Last Saturday I enjoyed my quintessentially Lichfield Saturday experience, i.e., tough session on the judo mat, then an evening gradually seizing up on one of the world’s most uncomfortable chairs during an evening concert in the cathedral.
The judo consisted of a couple of groundwork bouts with my sensei, Keith, who is far too wily and experienced to be strangled by me, but a good enough sport to let me get close. And then not to pay me back by pinning me down mercilessly, the way a lesser man would. Humility, that’s the hallmark of a seasoned judoka. Having nothing to prove, no ego to protect. If you can’t take a good strangle off a girl (without saying ‘I let you do it’), you have much to learn, my young grasshopper. Then I had a spot of randori (free-flowing standing work) with another of my coaches, Heather. We’ve been fighting together for nearly 10 years now, and pretty much know the other’s techniques with our eyes closed. She has youth on her side. I have weight on mine. A couple of extra stone does you no harm on the judo mat, trust me.
And then to the concert. Well, not straight to the concert, obviously. A quick shower and a rummage through the charity shop purchases for something posh. Footwear is the issue, as ever. It’s not far to the cathedral from here, not far enough for a taxi anyway, it being approximately 50m (see picture taken from our landing), but this is still too far if you suffer as I do from hallux rigidus—or in layman’s terms, knackered big toe joint. On a day-to-day basis it’s manageable, unless you attempt to wear high heels. Didn’t even make it to the front door on Saturday. There’s no such thing as an elegant hobble. I’ll have to get someone to wheelbarrow me across another time, but that would have been folly on Saturday. Too icy. So boots it was.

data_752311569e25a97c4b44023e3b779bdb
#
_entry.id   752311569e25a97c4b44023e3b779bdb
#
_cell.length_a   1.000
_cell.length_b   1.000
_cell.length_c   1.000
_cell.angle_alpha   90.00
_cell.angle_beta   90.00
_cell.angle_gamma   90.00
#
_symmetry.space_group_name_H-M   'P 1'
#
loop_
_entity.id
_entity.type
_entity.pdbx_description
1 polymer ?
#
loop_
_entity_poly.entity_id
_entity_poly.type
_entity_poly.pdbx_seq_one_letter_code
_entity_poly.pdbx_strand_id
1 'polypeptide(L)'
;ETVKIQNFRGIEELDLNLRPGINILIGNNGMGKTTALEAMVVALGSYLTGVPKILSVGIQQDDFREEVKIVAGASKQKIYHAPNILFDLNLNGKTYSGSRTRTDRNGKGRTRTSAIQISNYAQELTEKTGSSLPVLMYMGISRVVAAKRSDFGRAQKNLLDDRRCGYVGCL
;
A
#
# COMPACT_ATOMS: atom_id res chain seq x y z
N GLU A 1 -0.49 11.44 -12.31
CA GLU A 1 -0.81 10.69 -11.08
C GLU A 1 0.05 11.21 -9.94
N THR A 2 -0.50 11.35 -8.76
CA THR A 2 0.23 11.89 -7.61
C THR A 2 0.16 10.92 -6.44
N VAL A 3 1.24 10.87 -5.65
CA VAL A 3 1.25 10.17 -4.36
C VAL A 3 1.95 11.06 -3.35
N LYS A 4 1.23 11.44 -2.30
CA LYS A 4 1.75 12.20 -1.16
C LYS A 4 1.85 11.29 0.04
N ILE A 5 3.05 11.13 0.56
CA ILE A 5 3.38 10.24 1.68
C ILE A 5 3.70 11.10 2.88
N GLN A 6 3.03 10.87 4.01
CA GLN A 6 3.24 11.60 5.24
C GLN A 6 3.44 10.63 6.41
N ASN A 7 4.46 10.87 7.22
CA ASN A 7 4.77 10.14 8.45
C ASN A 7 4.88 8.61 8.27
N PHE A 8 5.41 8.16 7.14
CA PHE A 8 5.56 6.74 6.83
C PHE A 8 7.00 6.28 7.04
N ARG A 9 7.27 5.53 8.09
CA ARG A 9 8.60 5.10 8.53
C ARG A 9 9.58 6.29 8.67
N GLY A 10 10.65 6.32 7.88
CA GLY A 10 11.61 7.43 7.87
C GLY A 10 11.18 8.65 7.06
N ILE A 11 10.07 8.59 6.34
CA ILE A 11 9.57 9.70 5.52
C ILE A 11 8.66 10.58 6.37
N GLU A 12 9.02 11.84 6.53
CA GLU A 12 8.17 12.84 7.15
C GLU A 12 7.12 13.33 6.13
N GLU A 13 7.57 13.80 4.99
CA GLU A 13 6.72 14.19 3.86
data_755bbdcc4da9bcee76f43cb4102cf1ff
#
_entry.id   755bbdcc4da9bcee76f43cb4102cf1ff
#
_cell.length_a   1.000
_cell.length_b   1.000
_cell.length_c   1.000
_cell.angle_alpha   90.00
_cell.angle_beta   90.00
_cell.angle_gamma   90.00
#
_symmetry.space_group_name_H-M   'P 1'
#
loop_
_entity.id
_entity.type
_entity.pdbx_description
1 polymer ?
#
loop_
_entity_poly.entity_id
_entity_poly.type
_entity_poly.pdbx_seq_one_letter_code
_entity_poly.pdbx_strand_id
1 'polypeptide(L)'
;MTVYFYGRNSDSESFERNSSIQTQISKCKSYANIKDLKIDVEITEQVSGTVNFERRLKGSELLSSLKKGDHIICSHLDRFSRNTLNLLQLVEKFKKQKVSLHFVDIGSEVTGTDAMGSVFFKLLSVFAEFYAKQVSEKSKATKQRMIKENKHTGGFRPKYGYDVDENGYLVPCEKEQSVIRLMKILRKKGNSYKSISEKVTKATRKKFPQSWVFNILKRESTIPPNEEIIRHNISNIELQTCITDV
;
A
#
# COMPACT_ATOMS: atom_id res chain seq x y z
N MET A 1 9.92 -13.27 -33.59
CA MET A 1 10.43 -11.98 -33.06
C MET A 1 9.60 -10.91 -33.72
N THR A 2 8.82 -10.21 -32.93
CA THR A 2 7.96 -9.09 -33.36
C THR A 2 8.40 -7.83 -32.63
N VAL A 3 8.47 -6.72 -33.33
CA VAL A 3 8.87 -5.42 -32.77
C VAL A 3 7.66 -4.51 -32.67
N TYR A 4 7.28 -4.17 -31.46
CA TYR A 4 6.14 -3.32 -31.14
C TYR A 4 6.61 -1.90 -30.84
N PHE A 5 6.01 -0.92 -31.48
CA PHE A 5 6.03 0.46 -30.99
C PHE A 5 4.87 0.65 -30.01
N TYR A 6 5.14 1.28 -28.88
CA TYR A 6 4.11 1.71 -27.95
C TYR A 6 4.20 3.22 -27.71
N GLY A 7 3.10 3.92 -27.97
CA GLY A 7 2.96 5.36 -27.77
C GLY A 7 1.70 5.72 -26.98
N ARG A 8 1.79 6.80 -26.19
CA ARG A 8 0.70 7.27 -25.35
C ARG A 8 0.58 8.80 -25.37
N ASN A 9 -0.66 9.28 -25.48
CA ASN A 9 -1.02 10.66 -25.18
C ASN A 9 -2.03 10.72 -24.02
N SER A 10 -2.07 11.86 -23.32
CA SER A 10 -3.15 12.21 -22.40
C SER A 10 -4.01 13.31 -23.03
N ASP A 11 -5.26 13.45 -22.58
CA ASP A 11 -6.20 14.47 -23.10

The concert. It was Haydn (Missa Sancti Nicoli, ‘Farewell’ Symphony) and Mozart’s Solemn Vespers, performed by the Lichfield Cathedral Chorus, the choir formerly known as ‘The Special Choir’ (and behind their backs as ‘The Special Needs Choir’, hence the change of name, one suspects); and the St Chad’s Camerata. For the first time they were under the baton of (half of) our new musical director, Ben Lamb. The soloists performed from the tiniest platforms in musical history, but I’m happy to say there were no ugly incidents of plummeting tenors, or injured punters on the front row.
The feeling on the front row was that it was a stunning performance, but that for a man with a red silk lining to his tail coat, the conductor’s shoes were not gay enough. This was remedied during the interval by the canon chancellor, a man with a collection of the gayest shoes on the Close.